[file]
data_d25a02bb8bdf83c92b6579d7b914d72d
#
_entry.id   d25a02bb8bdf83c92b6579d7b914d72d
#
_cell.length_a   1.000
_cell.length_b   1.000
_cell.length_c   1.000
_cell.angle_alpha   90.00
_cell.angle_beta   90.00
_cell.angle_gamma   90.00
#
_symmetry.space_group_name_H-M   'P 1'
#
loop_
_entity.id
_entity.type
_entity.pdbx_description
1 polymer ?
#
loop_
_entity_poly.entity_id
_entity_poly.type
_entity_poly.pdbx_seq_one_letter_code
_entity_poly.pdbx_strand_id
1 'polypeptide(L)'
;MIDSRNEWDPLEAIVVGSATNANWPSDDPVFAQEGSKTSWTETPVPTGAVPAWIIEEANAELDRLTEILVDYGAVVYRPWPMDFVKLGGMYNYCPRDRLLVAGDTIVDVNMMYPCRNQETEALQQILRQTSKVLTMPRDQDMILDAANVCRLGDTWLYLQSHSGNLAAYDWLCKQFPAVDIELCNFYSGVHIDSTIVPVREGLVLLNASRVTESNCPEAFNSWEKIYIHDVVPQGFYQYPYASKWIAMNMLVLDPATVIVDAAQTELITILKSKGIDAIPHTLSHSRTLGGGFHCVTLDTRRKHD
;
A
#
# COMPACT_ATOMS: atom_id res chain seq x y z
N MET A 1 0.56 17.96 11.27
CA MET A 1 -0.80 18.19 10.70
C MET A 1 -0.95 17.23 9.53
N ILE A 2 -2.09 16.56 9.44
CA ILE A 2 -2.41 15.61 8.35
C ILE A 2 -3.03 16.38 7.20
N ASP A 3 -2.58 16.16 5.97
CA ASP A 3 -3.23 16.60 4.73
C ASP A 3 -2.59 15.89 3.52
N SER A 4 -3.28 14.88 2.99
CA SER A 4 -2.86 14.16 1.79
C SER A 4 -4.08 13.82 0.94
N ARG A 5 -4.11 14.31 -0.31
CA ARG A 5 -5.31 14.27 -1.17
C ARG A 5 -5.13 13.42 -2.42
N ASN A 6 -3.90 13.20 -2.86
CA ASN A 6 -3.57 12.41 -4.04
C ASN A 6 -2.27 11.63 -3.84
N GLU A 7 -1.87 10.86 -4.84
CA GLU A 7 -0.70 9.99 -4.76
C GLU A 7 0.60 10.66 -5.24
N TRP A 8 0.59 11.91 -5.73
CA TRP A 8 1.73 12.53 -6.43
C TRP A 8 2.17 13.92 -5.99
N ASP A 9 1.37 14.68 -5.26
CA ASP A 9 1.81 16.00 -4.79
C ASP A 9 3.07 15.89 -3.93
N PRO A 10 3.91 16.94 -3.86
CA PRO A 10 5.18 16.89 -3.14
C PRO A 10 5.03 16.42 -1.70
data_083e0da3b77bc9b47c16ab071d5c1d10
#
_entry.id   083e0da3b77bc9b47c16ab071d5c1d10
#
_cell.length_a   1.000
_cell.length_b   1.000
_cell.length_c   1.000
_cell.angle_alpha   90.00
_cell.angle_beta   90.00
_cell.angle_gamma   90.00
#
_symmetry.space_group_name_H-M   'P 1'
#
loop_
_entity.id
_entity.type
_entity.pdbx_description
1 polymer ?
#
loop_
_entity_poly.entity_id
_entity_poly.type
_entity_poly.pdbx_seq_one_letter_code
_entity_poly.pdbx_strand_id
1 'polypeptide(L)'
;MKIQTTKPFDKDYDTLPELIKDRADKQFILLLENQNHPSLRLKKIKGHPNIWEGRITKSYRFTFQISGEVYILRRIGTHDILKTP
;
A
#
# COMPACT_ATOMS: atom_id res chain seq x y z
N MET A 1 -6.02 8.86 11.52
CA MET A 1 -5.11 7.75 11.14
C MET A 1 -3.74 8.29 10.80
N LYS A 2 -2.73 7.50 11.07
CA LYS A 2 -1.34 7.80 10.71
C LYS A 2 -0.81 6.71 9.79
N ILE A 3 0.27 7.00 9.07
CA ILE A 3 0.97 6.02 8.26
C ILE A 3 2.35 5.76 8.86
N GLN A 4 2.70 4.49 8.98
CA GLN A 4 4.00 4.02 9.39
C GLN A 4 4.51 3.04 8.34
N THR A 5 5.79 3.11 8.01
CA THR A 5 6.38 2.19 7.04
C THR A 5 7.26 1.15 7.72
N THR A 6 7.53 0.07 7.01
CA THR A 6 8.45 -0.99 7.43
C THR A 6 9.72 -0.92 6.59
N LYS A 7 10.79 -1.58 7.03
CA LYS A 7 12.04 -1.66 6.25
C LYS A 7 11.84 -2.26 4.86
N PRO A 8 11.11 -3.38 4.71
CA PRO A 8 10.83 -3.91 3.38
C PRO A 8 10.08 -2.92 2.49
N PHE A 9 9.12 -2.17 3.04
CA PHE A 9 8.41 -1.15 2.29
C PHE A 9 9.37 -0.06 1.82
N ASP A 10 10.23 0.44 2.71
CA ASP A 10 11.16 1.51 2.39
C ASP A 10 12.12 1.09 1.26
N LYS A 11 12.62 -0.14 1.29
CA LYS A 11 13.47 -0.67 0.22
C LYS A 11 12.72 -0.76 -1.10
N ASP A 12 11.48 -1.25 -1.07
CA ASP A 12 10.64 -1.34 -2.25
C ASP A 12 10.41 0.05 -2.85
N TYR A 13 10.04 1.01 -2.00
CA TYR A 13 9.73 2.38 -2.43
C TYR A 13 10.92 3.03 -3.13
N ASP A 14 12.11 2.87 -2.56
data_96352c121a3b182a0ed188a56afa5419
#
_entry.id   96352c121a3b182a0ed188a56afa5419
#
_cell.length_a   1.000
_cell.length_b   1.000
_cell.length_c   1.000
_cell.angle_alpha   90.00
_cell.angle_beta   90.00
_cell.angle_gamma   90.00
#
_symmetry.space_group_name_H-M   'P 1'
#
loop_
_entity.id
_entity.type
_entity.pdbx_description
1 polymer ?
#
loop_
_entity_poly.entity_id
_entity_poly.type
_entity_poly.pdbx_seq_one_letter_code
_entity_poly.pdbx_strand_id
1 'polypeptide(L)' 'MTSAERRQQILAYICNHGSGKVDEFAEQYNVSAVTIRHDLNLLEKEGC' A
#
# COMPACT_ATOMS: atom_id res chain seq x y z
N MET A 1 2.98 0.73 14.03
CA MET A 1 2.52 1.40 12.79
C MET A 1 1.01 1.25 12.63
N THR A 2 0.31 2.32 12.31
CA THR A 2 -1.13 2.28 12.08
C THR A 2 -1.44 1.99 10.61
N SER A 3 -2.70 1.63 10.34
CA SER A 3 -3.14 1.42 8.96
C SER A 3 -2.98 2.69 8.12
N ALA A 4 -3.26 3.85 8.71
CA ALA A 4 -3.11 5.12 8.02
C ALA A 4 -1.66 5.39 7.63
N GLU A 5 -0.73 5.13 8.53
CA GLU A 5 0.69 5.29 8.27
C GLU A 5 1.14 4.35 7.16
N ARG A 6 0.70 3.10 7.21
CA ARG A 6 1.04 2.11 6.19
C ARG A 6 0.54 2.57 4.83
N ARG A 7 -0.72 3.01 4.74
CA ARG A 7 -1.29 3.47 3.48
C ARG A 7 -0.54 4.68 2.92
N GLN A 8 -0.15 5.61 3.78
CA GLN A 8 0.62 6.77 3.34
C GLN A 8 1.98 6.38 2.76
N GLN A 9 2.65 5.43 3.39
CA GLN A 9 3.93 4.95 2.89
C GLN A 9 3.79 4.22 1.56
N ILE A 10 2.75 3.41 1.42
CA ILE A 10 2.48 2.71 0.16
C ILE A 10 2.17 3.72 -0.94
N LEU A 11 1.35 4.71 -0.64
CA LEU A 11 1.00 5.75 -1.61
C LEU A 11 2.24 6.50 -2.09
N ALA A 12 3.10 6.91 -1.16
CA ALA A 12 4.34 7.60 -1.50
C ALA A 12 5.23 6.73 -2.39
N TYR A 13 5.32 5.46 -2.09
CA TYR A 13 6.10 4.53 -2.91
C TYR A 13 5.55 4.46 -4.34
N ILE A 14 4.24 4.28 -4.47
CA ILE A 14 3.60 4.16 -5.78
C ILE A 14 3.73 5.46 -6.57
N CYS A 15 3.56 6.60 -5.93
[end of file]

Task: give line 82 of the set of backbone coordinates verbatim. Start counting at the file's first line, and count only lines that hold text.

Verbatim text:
_entity_poly.type